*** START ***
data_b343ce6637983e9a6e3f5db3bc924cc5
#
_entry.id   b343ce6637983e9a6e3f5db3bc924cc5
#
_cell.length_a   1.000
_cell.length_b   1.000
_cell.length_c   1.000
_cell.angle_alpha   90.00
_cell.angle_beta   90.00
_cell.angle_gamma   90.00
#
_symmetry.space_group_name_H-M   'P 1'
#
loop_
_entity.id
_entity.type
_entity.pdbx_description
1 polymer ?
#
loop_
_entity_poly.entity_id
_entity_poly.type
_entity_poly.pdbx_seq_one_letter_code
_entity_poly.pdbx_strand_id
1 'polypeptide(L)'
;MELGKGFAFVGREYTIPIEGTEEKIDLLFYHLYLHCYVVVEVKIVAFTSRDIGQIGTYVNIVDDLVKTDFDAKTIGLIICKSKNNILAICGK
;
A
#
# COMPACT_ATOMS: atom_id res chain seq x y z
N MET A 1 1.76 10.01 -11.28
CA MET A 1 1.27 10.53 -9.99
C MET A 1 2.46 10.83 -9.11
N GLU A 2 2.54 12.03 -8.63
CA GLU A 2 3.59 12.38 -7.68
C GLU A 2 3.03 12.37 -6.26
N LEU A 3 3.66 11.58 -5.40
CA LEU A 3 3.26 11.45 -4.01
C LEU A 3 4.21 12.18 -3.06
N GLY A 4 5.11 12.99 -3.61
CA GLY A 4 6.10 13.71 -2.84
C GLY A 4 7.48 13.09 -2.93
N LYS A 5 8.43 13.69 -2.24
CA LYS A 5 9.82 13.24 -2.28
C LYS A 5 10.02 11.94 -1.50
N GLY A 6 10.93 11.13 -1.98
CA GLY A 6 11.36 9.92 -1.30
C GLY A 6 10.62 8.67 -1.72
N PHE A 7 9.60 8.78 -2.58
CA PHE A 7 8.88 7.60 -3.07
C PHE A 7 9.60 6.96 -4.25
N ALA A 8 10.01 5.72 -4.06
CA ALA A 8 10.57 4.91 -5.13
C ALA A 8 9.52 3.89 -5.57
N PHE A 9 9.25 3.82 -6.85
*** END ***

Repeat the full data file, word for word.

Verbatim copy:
data_b343ce6637983e9a6e3f5db3bc924cc5
#
_entry.id   b343ce6637983e9a6e3f5db3bc924cc5
#
_cell.length_a   1.000
_cell.length_b   1.000
_cell.length_c   1.000
_cell.angle_alpha   90.00
_cell.angle_beta   90.00
_cell.angle_gamma   90.00
#
_symmetry.space_group_name_H-M   'P 1'
#
loop_
_entity.id
_entity.type
_entity.pdbx_description
1 polymer ?
#
loop_
_entity_poly.entity_id
_entity_poly.type
_entity_poly.pdbx_seq_one_letter_code
_entity_poly.pdbx_strand_id
1 'polypeptide(L)'
;MELGKGFAFVGREYTIPIEGTEEKIDLLFYHLYLHCYVVVEVKIVAFTSRDIGQIGTYVNIVDDLVKTDFDAKTIGLIICKSKNNILAICGK
;
A
#
# COMPACT_ATOMS: atom_id res chain seq x y z
N MET A 1 1.76 10.01 -11.28
CA MET A 1 1.27 10.53 -9.99
C MET A 1 2.46 10.83 -9.11
N GLU A 2 2.54 12.03 -8.63
CA GLU A 2 3.59 12.38 -7.68
C GLU A 2 3.03 12.37 -6.26
N LEU A 3 3.66 11.58 -5.40
CA LEU A 3 3.26 11.45 -4.01
C LEU A 3 4.21 12.18 -3.06
N GLY A 4 5.11 12.99 -3.61
CA GLY A 4 6.10 13.71 -2.84
C GLY A 4 7.48 13.09 -2.93
N LYS A 5 8.43 13.69 -2.24
CA LYS A 5 9.82 13.24 -2.28
C LYS A 5 10.02 11.94 -1.50
N GLY A 6 10.93 11.13 -1.98
CA GLY A 6 11.36 9.92 -1.30
C GLY A 6 10.62 8.67 -1.72
N PHE A 7 9.60 8.78 -2.58
CA PHE A 7 8.88 7.60 -3.07
C PHE A 7 9.60 6.96 -4.25
N ALA A 8 10.01 5.72 -4.06
CA ALA A 8 10.57 4.91 -5.13
C ALA A 8 9.52 3.89 -5.57
N PHE A 9 9.25 3.82 -6.85